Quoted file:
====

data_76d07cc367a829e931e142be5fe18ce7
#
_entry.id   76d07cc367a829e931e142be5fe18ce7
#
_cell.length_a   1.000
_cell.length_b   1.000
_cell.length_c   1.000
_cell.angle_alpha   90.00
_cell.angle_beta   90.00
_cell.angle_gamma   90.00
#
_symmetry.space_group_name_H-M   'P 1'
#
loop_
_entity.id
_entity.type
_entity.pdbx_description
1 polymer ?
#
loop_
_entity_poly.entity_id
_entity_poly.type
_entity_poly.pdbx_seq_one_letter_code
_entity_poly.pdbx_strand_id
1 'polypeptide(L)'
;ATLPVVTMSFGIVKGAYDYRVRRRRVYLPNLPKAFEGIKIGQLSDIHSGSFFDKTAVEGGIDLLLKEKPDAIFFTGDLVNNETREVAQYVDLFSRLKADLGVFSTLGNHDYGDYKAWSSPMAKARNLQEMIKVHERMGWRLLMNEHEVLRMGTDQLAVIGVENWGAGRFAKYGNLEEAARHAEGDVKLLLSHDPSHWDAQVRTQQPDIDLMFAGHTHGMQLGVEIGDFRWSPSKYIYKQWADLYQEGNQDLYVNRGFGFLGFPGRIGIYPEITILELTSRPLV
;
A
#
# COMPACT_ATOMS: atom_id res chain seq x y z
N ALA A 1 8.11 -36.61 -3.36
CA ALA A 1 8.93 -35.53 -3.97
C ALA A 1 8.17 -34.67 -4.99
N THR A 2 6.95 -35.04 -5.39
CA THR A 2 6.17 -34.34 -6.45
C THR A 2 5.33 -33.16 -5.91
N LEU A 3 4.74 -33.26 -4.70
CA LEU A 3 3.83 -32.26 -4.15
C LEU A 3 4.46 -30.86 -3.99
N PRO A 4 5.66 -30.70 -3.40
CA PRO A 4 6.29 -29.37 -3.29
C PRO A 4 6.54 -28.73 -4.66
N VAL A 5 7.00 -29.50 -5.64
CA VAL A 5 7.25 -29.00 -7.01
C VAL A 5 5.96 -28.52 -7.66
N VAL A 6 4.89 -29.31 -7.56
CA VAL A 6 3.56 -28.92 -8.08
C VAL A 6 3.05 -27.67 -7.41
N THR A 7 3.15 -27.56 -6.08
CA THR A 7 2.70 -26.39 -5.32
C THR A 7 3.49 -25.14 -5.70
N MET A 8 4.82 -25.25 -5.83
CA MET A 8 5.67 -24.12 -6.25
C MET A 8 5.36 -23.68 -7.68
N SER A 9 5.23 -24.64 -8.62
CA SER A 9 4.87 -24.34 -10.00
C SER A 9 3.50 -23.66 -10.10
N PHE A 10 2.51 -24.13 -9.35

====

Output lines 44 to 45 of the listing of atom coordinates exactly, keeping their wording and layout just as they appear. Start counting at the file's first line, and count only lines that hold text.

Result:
CA VAL A 5 7.25 -29.00 -7.01
C VAL A 5 5.96 -28.52 -7.66